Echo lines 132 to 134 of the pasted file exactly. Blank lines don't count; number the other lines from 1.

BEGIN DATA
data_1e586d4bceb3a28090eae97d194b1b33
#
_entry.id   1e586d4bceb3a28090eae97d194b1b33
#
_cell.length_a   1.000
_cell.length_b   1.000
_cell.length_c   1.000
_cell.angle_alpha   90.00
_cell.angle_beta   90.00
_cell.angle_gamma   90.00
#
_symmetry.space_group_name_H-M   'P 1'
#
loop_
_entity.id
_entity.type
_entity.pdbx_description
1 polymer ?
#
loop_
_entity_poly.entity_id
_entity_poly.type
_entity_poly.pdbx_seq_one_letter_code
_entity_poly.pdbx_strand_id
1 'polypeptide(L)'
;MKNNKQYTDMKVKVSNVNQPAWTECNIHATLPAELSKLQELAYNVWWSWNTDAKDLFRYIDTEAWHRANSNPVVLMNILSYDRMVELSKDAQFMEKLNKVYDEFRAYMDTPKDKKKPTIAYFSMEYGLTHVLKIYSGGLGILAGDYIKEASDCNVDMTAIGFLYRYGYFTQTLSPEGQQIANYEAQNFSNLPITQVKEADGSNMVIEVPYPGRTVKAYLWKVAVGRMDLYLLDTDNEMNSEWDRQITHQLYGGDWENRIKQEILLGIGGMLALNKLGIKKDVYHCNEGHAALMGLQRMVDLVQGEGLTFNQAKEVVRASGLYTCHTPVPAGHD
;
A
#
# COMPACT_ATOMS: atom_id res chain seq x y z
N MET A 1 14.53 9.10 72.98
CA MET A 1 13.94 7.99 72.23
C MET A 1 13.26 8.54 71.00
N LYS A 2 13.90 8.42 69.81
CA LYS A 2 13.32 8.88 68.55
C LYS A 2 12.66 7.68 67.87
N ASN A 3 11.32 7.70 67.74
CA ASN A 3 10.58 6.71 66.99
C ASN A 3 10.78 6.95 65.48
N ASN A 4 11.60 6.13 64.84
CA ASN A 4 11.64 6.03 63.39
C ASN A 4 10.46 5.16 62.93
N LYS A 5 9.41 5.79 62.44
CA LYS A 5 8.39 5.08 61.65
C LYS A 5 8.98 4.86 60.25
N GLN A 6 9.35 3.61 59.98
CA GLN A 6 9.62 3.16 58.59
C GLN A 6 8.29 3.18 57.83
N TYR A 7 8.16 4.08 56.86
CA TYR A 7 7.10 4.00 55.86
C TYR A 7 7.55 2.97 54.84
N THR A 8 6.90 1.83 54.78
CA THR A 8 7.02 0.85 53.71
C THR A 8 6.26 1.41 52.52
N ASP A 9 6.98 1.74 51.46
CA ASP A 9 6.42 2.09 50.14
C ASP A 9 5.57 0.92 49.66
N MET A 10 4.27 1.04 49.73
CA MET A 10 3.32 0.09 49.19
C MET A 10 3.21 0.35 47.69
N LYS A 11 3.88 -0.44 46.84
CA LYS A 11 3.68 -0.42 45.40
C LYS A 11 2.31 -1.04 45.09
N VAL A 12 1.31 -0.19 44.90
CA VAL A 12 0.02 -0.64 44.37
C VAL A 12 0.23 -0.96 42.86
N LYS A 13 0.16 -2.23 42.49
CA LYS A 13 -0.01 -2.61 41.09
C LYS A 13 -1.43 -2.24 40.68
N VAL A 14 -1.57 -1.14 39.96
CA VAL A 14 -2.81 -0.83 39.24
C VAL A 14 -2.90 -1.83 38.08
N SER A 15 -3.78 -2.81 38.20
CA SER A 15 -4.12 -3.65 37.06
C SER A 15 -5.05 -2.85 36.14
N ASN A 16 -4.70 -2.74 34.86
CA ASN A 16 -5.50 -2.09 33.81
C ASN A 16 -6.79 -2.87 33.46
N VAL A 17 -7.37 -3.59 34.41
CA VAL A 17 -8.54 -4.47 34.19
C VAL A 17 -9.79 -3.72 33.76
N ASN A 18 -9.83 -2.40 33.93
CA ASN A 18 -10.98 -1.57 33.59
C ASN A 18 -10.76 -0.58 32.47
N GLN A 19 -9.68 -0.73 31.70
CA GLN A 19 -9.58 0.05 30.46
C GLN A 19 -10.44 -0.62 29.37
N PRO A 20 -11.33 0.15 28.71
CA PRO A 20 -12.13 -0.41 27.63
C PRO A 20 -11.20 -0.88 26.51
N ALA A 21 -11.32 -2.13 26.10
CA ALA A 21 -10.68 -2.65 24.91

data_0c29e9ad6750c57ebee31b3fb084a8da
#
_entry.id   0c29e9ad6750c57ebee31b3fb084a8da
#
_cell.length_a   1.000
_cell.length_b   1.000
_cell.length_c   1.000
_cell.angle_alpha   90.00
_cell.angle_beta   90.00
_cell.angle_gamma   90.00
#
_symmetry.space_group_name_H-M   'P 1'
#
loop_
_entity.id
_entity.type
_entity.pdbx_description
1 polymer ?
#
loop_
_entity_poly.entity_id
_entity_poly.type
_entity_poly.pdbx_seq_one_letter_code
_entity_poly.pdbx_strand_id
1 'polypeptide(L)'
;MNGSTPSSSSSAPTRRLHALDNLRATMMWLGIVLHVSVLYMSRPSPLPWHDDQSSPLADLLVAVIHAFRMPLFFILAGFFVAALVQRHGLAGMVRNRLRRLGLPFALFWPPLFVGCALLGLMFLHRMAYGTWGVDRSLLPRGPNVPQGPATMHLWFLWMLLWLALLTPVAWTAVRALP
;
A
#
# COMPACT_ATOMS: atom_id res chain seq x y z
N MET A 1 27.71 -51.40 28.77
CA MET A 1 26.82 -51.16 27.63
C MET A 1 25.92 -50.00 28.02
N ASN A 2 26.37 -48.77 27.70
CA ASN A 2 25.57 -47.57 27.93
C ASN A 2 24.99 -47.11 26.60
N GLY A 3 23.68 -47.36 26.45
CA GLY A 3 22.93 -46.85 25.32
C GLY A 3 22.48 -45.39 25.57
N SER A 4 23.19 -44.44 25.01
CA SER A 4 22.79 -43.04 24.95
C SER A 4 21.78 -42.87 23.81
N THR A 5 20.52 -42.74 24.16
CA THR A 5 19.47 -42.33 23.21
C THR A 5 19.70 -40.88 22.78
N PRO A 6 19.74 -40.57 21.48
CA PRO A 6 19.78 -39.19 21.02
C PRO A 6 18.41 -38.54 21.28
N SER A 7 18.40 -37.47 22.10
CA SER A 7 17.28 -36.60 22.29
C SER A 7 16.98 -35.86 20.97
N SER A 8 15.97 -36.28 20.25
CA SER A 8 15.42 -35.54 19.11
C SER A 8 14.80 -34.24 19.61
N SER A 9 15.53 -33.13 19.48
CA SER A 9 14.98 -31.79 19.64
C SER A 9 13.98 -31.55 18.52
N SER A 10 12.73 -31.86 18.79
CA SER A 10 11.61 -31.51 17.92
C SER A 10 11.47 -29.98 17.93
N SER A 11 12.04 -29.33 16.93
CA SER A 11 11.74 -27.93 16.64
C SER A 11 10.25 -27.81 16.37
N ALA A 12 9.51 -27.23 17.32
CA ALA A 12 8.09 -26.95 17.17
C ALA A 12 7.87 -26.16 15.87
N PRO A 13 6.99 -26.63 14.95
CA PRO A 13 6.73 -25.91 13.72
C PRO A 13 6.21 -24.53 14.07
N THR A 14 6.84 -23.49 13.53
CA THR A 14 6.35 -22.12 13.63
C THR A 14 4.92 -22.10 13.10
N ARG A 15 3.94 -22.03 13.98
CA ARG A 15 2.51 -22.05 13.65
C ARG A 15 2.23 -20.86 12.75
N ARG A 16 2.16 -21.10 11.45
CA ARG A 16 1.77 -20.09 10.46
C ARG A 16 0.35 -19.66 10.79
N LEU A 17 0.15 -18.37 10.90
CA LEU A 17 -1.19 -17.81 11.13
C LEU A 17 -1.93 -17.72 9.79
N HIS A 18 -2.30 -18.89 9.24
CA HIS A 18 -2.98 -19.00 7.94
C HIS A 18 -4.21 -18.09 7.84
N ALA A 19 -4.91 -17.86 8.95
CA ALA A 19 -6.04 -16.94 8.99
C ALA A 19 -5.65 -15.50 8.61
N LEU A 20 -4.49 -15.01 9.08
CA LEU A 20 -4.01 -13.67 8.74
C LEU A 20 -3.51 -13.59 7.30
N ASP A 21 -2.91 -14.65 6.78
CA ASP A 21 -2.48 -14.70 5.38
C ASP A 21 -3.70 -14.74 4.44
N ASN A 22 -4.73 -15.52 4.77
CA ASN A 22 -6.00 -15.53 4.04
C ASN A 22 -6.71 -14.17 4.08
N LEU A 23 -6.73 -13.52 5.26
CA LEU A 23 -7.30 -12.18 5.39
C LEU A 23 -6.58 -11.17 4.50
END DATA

N SER A 4 23.19 -44.44 25.01
CA SER A 4 22.79 -43.04 24.95
C SER A 4 21.78 -42.87 23.81